There was a Saturday morning cartoon (it could have been He-Man), where the hero met up with one the Bad Guy’s Lts. Unlike most of the BGLs, this one would actually honor truces, prisoner exchanges, etc. (instead of double-crossing the hero). I think the hero said to the BGL that he is too honorable to work for such a scummy boss and should switch sides, but I don’t remeber if he did or not.
Sorry for a vague description - the situation is very vivid to me, but not any of the other details.
I also nominate Cigarette Smoking Man from the X-Files, he is ruthless, but he is actually trying to save mankind (at least that is how I remember it, they were trying to stall the alien invasion until the came up with some sort of antidote), but that nosey Mulder keeps screwing everything up.
He’s only a villain because he’s sworn to fight for the evil side, but I nominate Rana Sanga from the Belisarius series. The guy’s entire life revolves around honor; he serves the Malwa only because he swore an oath.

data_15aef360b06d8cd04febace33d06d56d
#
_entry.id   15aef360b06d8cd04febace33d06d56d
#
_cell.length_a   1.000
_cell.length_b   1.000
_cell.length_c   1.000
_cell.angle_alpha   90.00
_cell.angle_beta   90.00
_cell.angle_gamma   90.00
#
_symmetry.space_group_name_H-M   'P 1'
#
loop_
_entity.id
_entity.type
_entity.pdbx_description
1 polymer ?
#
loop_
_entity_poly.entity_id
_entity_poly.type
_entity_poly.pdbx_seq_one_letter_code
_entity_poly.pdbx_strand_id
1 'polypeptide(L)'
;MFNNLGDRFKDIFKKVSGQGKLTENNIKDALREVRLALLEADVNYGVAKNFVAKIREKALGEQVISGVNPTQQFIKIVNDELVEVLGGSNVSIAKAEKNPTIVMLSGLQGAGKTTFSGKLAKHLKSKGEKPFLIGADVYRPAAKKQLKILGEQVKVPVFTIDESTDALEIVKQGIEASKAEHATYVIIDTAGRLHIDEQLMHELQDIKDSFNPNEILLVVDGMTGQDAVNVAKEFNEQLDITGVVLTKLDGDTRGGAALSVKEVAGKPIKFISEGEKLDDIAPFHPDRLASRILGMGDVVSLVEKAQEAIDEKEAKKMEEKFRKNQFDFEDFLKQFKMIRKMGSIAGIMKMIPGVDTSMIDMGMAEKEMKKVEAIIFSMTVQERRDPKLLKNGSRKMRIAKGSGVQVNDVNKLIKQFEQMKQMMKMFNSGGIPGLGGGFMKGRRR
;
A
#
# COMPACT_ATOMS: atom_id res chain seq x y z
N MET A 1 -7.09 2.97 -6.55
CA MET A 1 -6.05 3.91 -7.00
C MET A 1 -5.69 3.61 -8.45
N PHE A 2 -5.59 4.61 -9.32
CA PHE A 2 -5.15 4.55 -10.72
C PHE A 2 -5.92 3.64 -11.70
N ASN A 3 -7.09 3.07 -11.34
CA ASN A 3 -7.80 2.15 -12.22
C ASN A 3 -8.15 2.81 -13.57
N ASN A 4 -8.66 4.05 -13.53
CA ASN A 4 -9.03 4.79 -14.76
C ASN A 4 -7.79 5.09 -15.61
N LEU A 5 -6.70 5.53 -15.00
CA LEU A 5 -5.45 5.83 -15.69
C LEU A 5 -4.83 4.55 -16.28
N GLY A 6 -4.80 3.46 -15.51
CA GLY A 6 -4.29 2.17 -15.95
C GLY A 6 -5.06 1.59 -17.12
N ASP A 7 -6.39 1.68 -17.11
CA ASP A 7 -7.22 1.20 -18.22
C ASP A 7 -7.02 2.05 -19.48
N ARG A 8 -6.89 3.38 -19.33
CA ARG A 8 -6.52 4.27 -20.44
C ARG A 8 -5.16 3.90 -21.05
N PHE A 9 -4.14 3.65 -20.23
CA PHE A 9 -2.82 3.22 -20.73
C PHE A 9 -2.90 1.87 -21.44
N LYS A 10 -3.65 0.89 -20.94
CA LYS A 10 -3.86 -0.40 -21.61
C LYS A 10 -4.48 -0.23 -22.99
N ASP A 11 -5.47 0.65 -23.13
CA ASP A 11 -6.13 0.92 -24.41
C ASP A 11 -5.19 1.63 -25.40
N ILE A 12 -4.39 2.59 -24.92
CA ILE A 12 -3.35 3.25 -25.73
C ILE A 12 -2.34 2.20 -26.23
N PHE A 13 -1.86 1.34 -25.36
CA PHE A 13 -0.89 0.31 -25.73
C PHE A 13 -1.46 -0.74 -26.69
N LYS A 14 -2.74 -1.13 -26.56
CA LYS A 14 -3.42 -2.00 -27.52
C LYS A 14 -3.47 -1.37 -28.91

Someone’s going to have to help me out with some names here, my memory’s a bit fuzzy, but vampires are quite often portrayed as very honorable beings who take no particular pleasure in what they do, and in fact try to make their victims’ passing as peaceful, if not pleasurable, as possible.
In Marvel comics at least, I seem to recall Dracula himself was usually a pretty decent guy, except for the one time when he tried to turn Storm into a vampire.
I believe he’s referring to Young Frankenstein. “Eye-gor” is sent out to get a the brain of Hans Delbruck, which he accidentally drops, destroying it. Instead, he brings back a brain belonging to “Abby Someone…”
I don’t think this is a reference to either the original “Frankenstein” movie (where the twisted assistant is “Fritz”) or to “Young Frankenstein”, but to the movie “Ghost of Frankenstein”, the sequel to “Son of Frankenstein” (Which YF spoofed). Both these films featured Bela Lugosi as Ygor – the only time in the Universal canon when the twisted assistant actually was named Ygor, in fact. At the end of TGOF, Ygor’s own brain gets put into the body of the monster, and since Ygor was said to be mad, now the monster was, too.
(He was also blind, although that was conveniently forgotten for the next film, Frankenstein Meets the Wolfman)